Letter to the Editor: How to Beautify Acadia

A gorgeous shot of University Hall by Kamryn Minors
To the Editor, Public art.
Two words that are thrown around but never really thought about. You may be asking what relevance this has. You’re not wrong in doing so. After all, this article is titled “How to Beautify Acadia”, and don’t we already have an incredible campus? Of course we do. However I’m concerned with the future. I want to make my future at Acadia better. And I see that future through the addition of public art.
Let me explain. Our campus is stunning. There’s no denying it. Acadia is a brilliant school that succeeds at two of the big A’s: academics and athletics. But there’s a third A that’s missing: arts. What of the arts? Sure, we have dancers that show up at the Festival Theatre every so often, and speakers that discuss creative engagement, and they are incredible. But let’s look solely at our institution and what we create. In terms of artistic programs and incentives, we’re not brilliant.
What I propose is simple: an annual investment in public art. In Quebec, the provincial government mandates that 1% of every school’s budget must be dedicated towards public art. If we were to adopt a similar doctrine here at Acadia, I see a campus in a beautiful town flourishing with creative spirit. And let’s be honest, can anybody think of a more clichéd hipster town in all of Canada than Wolfville?
Every day I walk past a concrete wall and a metal fence holding a hill up. Both are bland, boring and useless at the moment, but let’s look at it from an artistic perspective. What could be done here? Potentially a graffiti mural on the blank concrete, or lovelocks chained to the fence. Think of the outside of Huggins 10. Why not a giant mural depicting the achievements that science has brought here in Canada? Or among the numerous grass patches: why not statues designed by students, alumni or local artists? Or outside the biology building and behind Patterson: why not a fountain? Not only would it create beautiful spaces to congregate, but it would draw people from near and far who want to see these pieces.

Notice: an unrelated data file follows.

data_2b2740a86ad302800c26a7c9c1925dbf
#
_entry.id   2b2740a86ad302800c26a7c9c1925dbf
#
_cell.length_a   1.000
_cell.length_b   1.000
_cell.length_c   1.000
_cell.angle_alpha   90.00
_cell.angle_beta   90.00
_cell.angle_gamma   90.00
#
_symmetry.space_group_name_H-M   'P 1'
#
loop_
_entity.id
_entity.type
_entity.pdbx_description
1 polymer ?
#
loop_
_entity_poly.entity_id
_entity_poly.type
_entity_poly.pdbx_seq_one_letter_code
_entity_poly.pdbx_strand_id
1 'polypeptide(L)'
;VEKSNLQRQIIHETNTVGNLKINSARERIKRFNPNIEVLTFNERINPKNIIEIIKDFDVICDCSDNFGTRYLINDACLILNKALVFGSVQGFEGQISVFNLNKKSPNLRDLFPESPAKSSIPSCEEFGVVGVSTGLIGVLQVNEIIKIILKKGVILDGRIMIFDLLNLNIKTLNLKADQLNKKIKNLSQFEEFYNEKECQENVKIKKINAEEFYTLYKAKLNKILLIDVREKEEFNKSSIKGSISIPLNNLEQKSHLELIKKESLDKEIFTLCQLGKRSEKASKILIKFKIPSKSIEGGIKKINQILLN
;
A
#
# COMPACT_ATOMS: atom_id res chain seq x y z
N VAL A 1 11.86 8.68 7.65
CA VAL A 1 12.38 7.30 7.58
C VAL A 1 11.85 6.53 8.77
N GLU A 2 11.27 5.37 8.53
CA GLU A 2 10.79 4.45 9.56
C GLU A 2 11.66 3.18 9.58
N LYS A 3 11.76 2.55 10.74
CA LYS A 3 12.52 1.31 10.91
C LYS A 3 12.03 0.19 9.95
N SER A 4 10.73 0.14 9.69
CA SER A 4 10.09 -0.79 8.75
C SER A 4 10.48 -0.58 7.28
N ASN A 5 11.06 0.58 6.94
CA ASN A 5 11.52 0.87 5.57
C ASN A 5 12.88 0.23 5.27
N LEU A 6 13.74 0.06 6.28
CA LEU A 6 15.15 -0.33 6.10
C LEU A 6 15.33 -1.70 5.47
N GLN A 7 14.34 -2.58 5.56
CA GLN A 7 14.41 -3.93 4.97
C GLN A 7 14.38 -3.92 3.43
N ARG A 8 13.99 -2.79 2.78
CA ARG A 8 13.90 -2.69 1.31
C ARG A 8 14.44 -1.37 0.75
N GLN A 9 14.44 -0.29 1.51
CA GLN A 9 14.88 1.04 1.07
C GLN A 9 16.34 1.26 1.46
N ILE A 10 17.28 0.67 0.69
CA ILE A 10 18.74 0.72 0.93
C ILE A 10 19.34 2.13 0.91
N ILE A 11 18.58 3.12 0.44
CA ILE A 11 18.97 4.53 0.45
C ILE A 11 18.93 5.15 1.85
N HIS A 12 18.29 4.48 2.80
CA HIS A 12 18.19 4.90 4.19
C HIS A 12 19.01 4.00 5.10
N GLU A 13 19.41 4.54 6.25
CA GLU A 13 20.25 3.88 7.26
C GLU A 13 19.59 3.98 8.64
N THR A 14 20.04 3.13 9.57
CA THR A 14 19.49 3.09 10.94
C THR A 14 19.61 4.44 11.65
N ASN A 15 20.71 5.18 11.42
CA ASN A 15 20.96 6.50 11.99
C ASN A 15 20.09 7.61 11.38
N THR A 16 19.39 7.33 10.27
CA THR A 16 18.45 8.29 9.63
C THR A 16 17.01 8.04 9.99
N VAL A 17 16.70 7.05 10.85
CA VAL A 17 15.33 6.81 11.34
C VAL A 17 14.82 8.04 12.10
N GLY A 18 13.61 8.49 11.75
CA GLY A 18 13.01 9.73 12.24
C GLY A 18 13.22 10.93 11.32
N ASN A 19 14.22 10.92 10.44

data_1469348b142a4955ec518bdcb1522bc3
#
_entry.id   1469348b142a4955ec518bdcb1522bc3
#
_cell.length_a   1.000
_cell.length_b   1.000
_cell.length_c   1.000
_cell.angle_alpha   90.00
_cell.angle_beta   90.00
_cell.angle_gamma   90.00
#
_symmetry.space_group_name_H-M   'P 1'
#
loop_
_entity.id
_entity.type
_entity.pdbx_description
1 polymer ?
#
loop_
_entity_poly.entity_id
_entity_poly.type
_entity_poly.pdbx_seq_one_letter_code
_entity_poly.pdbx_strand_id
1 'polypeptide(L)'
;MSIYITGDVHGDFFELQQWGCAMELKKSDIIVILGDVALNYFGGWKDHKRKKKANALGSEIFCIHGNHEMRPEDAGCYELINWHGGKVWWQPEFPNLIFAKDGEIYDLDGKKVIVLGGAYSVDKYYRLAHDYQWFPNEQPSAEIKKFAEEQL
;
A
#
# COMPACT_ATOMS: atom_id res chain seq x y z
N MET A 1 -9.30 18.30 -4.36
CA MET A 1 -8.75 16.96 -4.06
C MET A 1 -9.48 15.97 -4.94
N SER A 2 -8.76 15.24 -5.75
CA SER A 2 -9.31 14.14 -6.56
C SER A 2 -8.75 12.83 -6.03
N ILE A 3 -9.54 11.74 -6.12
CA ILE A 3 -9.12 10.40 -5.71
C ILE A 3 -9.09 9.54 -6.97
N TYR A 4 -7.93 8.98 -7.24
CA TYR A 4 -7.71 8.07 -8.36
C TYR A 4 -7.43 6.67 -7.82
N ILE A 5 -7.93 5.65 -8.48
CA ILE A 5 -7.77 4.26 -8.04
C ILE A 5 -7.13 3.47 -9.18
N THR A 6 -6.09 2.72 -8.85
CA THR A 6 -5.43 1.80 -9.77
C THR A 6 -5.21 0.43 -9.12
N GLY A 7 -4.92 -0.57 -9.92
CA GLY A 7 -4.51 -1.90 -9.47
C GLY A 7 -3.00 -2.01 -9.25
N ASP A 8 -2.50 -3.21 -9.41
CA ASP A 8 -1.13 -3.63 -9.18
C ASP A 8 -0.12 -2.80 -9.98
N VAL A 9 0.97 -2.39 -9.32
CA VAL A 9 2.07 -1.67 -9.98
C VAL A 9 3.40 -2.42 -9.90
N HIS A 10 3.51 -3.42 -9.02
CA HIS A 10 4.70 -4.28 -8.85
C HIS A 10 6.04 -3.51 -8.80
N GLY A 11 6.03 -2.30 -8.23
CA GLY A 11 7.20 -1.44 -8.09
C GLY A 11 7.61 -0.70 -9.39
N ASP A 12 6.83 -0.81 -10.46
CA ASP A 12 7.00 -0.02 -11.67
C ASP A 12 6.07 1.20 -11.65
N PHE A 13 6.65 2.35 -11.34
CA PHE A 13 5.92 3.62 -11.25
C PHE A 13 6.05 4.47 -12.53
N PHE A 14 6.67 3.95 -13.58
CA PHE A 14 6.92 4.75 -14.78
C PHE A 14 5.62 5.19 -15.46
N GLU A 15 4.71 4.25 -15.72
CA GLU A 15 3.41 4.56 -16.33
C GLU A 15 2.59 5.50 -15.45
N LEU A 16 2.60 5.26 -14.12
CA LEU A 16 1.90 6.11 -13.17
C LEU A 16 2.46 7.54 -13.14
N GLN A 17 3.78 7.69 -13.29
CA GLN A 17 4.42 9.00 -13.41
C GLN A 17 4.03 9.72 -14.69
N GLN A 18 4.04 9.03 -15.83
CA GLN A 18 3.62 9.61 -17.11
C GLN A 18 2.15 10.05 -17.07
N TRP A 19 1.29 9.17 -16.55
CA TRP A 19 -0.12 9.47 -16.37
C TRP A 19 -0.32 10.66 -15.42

Think of glorious summer and fall days where there’s a beautiful breeze and all you want to do is stay outside. How great would it be if you could lie in a hammock and just relax in the sun? Or on a swing suspended under one of the majestic trees in the Harriet Irving gardens. Those are cheap and easy options to engage with the environment around us in a sustainable and enjoyable way.
The real kicker would be the BAC. I’m not alone in saying it’s not a pretty building. The outside is fine. The inside is a grotesque example of utilitarian 1970’s pragmatism in architecture. Picture this: covering the walls there could be paintings, photographs, poems spanning floor to ceiling. Paintings and photos that make you stop and stare in wonder, and poems that really make you not only stop and read, but question and feel. Wouldn’t that make for a better place to take a walk through? Better yet, wouldn’t that make you want to go to the BAC for another reason other than class? This would allow artists, students, alumni or those in the community at large to contribute to the character of the university and make it their own.
It may seem like a dumb idea to some. Why throw money at things that look pretty when it could be spent on other things? Simple. By enhancing the character of our university through public art, it would attract a whole swath of people, from professors to prospective students, who might not have otherwise considered Acadia. This would ultimately result in money flowing back into the university as people enrolled in the school, stayed in the hotels, ate at the restaurants, came for lectures, etc. After all, Acadia has suffered the worst of Nova Scotia schools in terms of enrollment, down nearly 2% this year alone.
To reinvigorate interest in Maritime schools like Acadia, we need to look to options that are hiding in plain sight. Art is the easiest answer. You’re beginning to get it. It’s not just about looking pretty. It’s about enhancing the character of an institution, beautifying it and providing an outlet for creative expression. An outlet that isn’t limited to the privileged few, but an outlet that can include the community at large.
I know there will undoubtedly be people who wholeheartedly disagree with me. Yes, public art may not be the answer to all of our problems. But I’m thinking about where I live. I’m thinking about Acadia, and I love Acadia. I want to make this campus beautiful, and I think public art installations will do just that. We’ll engage students, alumni and members of the community to make our campus even more beautiful. We’ll attract students, professors and guests who may not have thought that Wolfville was where they wanted to be. The rate of return will be substantial in the long run. Before we know it, Acadia will be known nationally (if not internationally) for its academics, athletics, and arts.

Anonymous

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